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Research Topics


Pollution or Crime: The Effect of Driving Restrictions on Criminal Activity
López, Andrea; Malik, Arun; Carrillo, Paul
Working Papers - English - Jul, 2016

Driving restriction programs have been implemented in many cities around the world to alleviate pollution and congestion problems. Enforcement of such programs is costly and can potentially displace policing resources used for crime prevention and crime detection. Hence, driving restrictions may increase crime. To test this hypothesis, this paper exploits both temporal and spatial variation in the implementation of Quito, Ecuador’s Pico y Placa program and evaluates its effect on crime. Both difference-in-difference and spatial regression discontinuity estimates provide credible evidence that driving restrictions can increase crime rates.

Related JEL Codes:
C20 - Single Equation Models; Single Variables: General
Q52 - Pollution Control Adoption Costs; Distributional Effects; Employment Effects
R28 - Government Policy
R48 - Government Pricing; Regulatory Policies; Transportation Planning

Do Nonmonetary Prices Target the Poor? Evidence from a Field Experiment in India
Hoffmann, Bridget
Discussion Papers - English - May, 2016

Monetary price subsidies are often used to increase take-up of health products, but monetary prices may screen out those with the highest returns, the poor. Using willingness to pay (WTP) data from a field experiment in India, this paper determines whether nonmonetary prices better target health products to the poor than monetary prices. It is found that monetary WTP is increasing in income and nonmonetary WTP is weakly decreasing in income. Comparing across price types, nonmonetary WTP falls relative to monetary WTP as income rises. Nonmonetary prices better target the poor than monetary prices (a larger fraction of total demand is poor).

Related JEL Codes:
C93 - Field Experiments
D12 - Consumer Economics: Empirical Analysis
I18 - Government Policy; Regulation; Public Health

The Challenge of Public Capabilities for Successful Productive Development Policies: Hopeless Task or Pragmatic Program?
Fernández-Arias, Eduardo; Stein, Ernesto H.; Cornick, Jorge
Working Papers - English - Mar, 2016

This paper discusses the organizational structure and technical, operational and political capabilities required for successful productive development policies (PDPs). It also discusses how countries can match their PDPs to existing capabilities, as well as expand their capabilities in the long run. The specific difficulties associated with PDPs are also discussed.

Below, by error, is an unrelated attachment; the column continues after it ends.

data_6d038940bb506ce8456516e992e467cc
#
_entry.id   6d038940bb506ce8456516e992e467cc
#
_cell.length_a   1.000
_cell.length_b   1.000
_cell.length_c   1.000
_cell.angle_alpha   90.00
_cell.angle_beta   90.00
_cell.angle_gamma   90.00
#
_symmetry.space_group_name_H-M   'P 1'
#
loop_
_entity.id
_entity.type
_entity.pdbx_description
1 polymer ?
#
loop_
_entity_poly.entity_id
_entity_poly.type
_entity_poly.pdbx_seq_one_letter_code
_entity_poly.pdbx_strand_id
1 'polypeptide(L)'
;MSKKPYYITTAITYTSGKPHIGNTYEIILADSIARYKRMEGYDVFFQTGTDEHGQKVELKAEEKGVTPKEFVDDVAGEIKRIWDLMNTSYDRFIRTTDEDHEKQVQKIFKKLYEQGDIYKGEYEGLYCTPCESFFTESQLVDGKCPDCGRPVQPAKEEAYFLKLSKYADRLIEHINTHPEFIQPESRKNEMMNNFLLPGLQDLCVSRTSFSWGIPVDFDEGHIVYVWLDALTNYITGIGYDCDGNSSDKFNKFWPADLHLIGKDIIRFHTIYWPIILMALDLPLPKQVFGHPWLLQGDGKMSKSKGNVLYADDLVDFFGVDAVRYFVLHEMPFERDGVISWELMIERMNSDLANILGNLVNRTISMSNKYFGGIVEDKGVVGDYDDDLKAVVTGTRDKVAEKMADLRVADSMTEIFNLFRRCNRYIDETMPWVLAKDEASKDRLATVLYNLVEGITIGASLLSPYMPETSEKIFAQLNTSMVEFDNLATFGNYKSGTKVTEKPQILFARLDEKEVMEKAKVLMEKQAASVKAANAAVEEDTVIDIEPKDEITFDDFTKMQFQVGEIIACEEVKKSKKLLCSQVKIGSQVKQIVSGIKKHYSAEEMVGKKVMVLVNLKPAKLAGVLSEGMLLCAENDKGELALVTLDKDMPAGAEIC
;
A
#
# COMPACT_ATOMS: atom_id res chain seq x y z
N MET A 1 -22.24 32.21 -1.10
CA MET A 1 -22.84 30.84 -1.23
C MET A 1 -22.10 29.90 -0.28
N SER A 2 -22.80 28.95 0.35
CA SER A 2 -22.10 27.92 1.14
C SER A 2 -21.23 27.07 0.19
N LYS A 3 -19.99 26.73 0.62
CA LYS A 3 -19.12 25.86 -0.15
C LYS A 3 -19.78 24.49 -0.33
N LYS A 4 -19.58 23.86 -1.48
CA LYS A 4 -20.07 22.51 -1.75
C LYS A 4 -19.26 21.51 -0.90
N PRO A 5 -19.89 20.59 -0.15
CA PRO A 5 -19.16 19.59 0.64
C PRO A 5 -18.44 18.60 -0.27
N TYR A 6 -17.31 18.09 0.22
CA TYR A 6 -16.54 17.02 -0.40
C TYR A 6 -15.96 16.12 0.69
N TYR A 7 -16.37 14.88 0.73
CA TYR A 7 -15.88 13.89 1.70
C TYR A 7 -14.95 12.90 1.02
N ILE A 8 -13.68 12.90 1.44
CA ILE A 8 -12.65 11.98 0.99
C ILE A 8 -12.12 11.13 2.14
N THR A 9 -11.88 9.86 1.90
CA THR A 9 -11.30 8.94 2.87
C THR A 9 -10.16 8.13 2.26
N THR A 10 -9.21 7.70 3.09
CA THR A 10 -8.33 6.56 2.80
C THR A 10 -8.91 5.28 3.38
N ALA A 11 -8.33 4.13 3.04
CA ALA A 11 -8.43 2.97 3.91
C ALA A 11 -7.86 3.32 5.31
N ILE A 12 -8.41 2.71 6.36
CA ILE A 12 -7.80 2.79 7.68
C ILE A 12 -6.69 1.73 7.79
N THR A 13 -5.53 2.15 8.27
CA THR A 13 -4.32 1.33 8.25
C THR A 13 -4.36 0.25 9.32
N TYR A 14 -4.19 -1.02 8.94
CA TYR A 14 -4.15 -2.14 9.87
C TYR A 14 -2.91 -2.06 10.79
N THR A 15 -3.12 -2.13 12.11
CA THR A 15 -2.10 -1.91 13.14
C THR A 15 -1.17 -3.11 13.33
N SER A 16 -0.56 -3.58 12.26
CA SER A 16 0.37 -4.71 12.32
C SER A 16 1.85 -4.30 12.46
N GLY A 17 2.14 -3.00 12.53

Related JEL Codes:
H10 - Structure and Scope of Government: General
H11 - Structure, Scope, and Performance of Government
L50 - Regulation and Industrial Policy: General
O25 - Industrial Policy

Climate Change and Migration: A CGE Analysis for Two Large Urban Regions of Latin America
Chisari, Omar; Miller, Sebastian
Working Papers - English - Mar, 2016

Migration is one of the strategies used by populations to adapt to natural shocks and also to respond to economic policies. Climate change will probably have an impact on the productivity of factors and on the health of the population of the Latin America and Caribbean region, triggering migrations. In addition, policies aimed at reducing emissions (like carbon taxes) will change relative prices and the remuneration of factors and, in turn, will alter the allocation of labor between urban and rural areas. This paper explores the potential quantitative relevance of those population movements using a CGE version of the Harris-Todaro model. Two paradigmatic cases are considered: i) domestic or internal migrations, focusing on the case of Sao Paulo (Brazil) and ii) international migrations, analyzing the displacement of population from Bolivia and Paraguay to Argentina.

Related JEL Codes:
C68 - Computable General Equilibrium Models
J61 - Geographic Labor Mobility; Immigrant Workers
R13 - General Equilibrium and Welfare Economic Analysis of Regional Economies
R23 - Regional Migration; Regional Labor Markets; Population; Neighborhood Characteristics

A Framework for Estimating the Incremental Costs of Climate Change in Infrastructure
Clerc, Jacques; Diaz, Manuel
Technical Notes - English - Feb, 2016

The general objective of this study is to review the international literature and best practices to develop a methodological framework capable of quantifying the increase in investments necessary for a traditional standard of living in a world subject to climate change. This methodology is then applied to two case studies: Bolivia and Chile. In particular, the document addresses the economics of adaptation to climate change and offers a summary of the principal impacts of climate change on infrastructure according to the literature. The paper also describes methodological focuses chosen to quantify the impact of climate change on the infrastructure that has been selected for study. On this basis the paper analyzes highways in both in both Chile and Bolivia and irrigation dams in Chile. The paper finally discusses results and presents conclusions.

Related JEL Codes:
H12 - Crisis Management
H54 - Infrastructures; Other Public Investment and Capital Stock
Q47 - Energy Forecasting
Q51 - Valuation of Environmental Effects
Q54 - Climate; Natural Disasters; Global Warming

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